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  • 4.
    Rodin, Lika
    University of Skövde, School of Health and Education. University of Skövde, Health and Education.
    "Governmentality" in the Clinical Context: The Paradoxes of Humanization of Healthcare in Sweden2015In: Zhurnal Issledovanii Sotsial'noi Politiki / The Journal of Social Policy Studies, ISSN 1727-0634, Vol. 13, no 4, p. 643-656Article in journal (Refereed)
    Abstract [en]

    The humanization of healthcare provision is a vibrant topic in academic and public discussions. Sweden has pioneered innovative educational policies seeking to forge commitment among a new generation of doctors to a "patient-centred" approach. In accordance with Michel Foucault's theoretical elaborations, this study takes the discourse of humanization to be a feature of politico-economic regulation or governing, and measures the adherence of doctors to this humanization project. Conducted in western and southern Sweden among practitioners in public primary and specialized care, the survey confirmed the importance of patient-centeredness at the level of doctors' rhetoric, self-reflection and in self-reported clinical practice. Additionally, another discourse shaping the collective professional "mentality" - the discourse of economic efficiency - emerged from the collected data, potentially destabilizing the effects of humanization.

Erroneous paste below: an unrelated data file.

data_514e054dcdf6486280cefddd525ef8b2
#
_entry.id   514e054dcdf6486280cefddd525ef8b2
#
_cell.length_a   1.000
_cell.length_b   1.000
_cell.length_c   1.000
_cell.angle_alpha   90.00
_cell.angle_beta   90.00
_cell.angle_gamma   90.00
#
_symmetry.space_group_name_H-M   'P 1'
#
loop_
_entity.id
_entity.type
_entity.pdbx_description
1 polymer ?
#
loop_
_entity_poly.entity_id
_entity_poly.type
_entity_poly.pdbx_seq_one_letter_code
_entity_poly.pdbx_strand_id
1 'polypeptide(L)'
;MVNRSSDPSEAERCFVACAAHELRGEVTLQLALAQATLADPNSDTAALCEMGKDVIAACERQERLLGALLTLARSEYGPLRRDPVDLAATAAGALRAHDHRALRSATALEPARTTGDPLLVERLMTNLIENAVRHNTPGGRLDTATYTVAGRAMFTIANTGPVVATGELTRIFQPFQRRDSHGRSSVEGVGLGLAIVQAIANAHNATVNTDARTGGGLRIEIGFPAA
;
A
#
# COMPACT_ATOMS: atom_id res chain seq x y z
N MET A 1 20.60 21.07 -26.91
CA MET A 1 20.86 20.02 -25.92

• 5.
    Rodin, Lika
    University of Skövde, School of Health and Education. University of Skövde, Health and Education.